by the Editors
We, the people of the United States, talk a good game about the blessings of liberty. But when it comes to the ways in which we utilize one of those blessings – the right to vote – the figures are nothing short of scandalous. The national voter turnout in the 1996 federal elections was 96,456,345, according to the Federal Election Commission. That number represents 49.08 percent of the country’s voting-age population. The percentage was even lower for the 1994 federal elections, a dismal 38.78 percent. It was that fateful election that brought a radical right-wing Republican Congress into power, and triggered a spate of laws openly hostile to the interests of women, children, people of color and the poor. What better reason for us to be diligent about expressing our core belie at the voting booth? Yet too many of us don’t.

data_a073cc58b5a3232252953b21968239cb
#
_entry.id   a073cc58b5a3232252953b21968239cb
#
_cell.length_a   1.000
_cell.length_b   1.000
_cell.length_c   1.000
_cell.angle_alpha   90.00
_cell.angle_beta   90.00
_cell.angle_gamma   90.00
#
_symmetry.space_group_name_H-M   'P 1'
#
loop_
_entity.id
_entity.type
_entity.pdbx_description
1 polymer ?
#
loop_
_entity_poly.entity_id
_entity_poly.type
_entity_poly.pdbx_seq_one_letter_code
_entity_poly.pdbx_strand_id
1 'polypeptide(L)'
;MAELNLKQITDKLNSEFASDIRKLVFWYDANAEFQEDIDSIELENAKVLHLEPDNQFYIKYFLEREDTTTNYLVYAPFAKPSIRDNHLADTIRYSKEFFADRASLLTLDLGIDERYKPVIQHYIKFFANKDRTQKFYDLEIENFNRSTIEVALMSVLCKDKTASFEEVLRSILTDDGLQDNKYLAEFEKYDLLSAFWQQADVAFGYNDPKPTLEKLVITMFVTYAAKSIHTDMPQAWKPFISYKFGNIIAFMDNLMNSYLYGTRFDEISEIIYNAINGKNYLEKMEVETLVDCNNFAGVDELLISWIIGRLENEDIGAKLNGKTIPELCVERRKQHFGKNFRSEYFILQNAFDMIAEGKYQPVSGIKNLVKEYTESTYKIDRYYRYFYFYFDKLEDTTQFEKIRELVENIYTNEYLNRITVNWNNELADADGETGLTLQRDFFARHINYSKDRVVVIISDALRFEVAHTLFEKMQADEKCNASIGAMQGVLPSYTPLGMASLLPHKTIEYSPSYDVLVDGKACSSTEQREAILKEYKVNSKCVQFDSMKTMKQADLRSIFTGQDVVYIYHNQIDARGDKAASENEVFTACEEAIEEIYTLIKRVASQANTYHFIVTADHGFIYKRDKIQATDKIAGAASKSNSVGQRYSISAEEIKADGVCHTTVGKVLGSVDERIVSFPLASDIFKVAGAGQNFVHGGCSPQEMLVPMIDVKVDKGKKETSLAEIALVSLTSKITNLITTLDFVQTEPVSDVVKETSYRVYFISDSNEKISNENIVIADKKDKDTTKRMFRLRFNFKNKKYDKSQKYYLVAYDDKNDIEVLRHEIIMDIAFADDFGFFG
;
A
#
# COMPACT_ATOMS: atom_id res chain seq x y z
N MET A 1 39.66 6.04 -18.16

Could it be that voter apathy has gripped our nation because some people are overrepresented in our legislatures while others are underrepresented? What would it mean if citizens felt more fully and fairly represented? To find out, we take a look at the theory, and the practice, of proportional representation. Two political scientists surve the alternative voting methods that would give women their rightful place in the country’s deciswn-making bodies. And we offer a report from Great Britain that highlights not only the stunning victory of the Labour party, but also the equally stunning increase in the number of women now seated in the House of Commons – and whether their numbers will matter.
Finally, we add a biting commentary from one exasperated woman, dissatisfied with our recent presidentia choices and with those feminists who insisted she had no choice. It’s true we need to concentrate on increasing the num bers of women in public office at every level. But it’s just as important to remember that not every elected woman wor in our best interests. Getting the right kind of women – thoughtful, committed, progressive – remains our great ch lenge. The 1998 congressional elections are more than a year away; it’s never too early to get busy. – The Editors
United Kingdom: New Labour, New Women by Kelly Candaele
United States: Ain’t I a Voter? by Wilma Rule and Stephen Hill
United States: Don’t Blame Me, I Voted for Myself! by Judith K. Witherow